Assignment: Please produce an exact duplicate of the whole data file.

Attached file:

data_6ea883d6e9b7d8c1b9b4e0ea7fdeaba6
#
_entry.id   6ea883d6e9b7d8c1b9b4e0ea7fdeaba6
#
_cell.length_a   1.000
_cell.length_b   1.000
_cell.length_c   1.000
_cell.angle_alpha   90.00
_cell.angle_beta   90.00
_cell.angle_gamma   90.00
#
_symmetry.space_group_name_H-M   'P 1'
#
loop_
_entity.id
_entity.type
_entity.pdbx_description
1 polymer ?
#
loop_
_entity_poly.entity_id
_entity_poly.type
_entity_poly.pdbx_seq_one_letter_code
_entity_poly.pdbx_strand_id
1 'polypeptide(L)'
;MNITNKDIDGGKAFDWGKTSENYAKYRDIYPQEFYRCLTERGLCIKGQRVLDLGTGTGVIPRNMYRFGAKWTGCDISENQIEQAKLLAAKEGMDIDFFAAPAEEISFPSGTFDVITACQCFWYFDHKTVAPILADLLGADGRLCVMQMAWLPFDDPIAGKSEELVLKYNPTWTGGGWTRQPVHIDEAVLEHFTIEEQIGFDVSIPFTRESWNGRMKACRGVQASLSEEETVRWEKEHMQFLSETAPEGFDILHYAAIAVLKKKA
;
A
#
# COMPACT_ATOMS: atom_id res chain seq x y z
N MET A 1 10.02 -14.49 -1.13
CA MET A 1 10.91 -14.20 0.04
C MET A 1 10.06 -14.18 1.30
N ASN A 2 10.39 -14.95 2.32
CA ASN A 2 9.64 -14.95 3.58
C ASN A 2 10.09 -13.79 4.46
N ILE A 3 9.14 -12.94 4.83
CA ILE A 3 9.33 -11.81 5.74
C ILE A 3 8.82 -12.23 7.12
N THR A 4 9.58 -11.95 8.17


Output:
data_6ea883d6e9b7d8c1b9b4e0ea7fdeaba6
#
_entry.id   6ea883d6e9b7d8c1b9b4e0ea7fdeaba6
#
_cell.length_a   1.000
_cell.length_b   1.000
_cell.length_c   1.000
_cell.angle_alpha   90.00
_cell.angle_beta   90.00
_cell.angle_gamma   90.00
#
_symmetry.space_group_name_H-M   'P 1'
#
loop_
_entity.id
_entity.type
_entity.pdbx_description
1 polymer ?
#
loop_
_entity_poly.entity_id
_entity_poly.type
_entity_poly.pdbx_seq_one_letter_code
_entity_poly.pdbx_strand_id
1 'polypeptide(L)'
;MNITNKDIDGGKAFDWGKTSENYAKYRDIYPQEFYRCLTERGLCIKGQRVLDLGTGTGVIPRNMYRFGAKWTGCDISENQIEQAKLLAAKEGMDIDFFAAPAEEISFPSGTFDVITACQCFWYFDHKTVAPILADLLGADGRLCVMQMAWLPFDDPIAGKSEELVLKYNPTWTGGGWTRQPVHIDEAVLEHFTIEEQIGFDVSIPFTRESWNGRMKACRGVQASLSEEETVRWEKEHMQFLSETAPEGFDILHYAAIAVLKKKA
;
A
#
# COMPACT_ATOMS: atom_id res chain seq x y z
N MET A 1 10.02 -14.49 -1.13
CA MET A 1 10.91 -14.20 0.04
C MET A 1 10.06 -14.18 1.30
N ASN A 2 10.39 -14.95 2.32
CA ASN A 2 9.64 -14.95 3.58
C ASN A 2 10.09 -13.79 4.46
N ILE A 3 9.14 -12.94 4.83
CA ILE A 3 9.33 -11.81 5.74
C ILE A 3 8.82 -12.23 7.12
N THR A 4 9.58 -11.95 8.17